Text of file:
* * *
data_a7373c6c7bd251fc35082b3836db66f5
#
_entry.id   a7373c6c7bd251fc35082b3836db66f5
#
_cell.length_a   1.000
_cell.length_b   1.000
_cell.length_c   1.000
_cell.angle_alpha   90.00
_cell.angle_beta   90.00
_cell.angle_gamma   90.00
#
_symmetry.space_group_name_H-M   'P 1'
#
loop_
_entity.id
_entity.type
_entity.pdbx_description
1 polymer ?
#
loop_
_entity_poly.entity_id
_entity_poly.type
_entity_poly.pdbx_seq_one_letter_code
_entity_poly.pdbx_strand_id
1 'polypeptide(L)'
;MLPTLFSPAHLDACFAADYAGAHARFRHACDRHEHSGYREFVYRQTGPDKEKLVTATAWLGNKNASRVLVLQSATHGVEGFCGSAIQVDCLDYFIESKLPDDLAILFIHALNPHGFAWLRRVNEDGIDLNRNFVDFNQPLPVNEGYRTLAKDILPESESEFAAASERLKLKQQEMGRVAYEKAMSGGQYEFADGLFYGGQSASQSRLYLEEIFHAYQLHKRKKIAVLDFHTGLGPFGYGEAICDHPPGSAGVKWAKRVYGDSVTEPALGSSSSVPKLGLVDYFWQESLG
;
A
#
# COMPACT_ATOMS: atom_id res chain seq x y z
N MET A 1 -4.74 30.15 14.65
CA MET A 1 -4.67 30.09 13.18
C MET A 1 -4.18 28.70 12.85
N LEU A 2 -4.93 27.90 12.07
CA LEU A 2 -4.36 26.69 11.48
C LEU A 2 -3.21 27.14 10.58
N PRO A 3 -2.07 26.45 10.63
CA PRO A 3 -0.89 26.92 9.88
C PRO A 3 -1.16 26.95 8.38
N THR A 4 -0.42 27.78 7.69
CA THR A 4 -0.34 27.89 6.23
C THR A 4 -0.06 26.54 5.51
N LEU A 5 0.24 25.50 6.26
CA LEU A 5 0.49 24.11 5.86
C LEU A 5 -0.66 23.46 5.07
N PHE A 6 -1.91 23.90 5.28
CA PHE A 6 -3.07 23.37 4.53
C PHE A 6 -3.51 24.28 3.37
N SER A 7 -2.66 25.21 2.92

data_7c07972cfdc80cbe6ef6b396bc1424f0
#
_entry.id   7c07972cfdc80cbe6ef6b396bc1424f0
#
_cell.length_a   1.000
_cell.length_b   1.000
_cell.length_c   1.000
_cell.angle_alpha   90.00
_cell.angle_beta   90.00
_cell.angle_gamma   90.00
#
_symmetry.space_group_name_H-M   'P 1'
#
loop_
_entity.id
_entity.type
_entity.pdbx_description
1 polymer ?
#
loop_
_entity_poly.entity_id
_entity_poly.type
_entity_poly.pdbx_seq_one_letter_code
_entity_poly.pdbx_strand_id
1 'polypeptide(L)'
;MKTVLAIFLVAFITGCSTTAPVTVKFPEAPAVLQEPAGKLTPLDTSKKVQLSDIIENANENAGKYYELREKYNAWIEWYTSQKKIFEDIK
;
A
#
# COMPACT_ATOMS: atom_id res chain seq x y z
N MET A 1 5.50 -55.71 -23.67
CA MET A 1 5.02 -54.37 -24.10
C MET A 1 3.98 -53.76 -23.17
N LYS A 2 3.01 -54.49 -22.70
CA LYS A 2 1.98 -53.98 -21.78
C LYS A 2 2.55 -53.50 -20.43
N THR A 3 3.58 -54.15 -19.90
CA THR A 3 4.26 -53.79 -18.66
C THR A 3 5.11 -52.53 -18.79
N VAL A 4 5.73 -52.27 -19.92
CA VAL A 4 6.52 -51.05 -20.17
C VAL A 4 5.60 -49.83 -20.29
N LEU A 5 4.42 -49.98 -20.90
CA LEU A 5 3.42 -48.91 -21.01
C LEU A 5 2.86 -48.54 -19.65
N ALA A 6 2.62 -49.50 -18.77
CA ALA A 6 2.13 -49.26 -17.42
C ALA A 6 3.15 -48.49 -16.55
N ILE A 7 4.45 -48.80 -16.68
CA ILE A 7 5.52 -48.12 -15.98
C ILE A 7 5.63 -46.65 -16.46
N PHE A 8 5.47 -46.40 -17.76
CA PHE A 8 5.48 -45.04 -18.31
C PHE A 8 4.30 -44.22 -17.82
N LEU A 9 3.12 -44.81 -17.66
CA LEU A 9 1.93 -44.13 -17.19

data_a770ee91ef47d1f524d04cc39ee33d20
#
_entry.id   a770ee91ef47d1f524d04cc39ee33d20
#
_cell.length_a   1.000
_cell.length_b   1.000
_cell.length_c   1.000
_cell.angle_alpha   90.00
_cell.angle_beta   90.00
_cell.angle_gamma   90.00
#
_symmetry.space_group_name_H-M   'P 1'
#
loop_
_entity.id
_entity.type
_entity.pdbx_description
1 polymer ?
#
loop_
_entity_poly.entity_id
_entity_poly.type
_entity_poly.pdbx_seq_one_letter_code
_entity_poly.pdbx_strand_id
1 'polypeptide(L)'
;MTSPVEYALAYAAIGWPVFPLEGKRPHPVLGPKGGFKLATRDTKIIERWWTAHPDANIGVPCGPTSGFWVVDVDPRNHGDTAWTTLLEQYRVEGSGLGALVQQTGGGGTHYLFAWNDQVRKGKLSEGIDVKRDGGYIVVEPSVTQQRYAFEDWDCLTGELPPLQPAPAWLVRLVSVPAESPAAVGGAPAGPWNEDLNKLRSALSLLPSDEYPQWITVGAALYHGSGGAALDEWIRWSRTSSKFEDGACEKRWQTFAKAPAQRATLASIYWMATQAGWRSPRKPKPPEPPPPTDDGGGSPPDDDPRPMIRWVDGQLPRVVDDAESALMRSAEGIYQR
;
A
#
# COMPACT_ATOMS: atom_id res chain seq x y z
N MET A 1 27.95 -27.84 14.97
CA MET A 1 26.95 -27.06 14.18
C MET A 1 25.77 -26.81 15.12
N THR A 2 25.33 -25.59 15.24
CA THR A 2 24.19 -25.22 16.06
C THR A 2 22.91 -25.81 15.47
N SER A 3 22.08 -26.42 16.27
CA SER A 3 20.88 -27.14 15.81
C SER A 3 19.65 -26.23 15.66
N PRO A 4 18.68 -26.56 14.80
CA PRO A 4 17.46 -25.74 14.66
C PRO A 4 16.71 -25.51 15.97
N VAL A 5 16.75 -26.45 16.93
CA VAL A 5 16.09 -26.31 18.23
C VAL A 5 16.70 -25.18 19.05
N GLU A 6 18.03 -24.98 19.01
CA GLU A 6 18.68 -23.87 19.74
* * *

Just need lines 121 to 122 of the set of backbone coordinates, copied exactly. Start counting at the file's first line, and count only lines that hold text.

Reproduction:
_entity.type
_entity.pdbx_description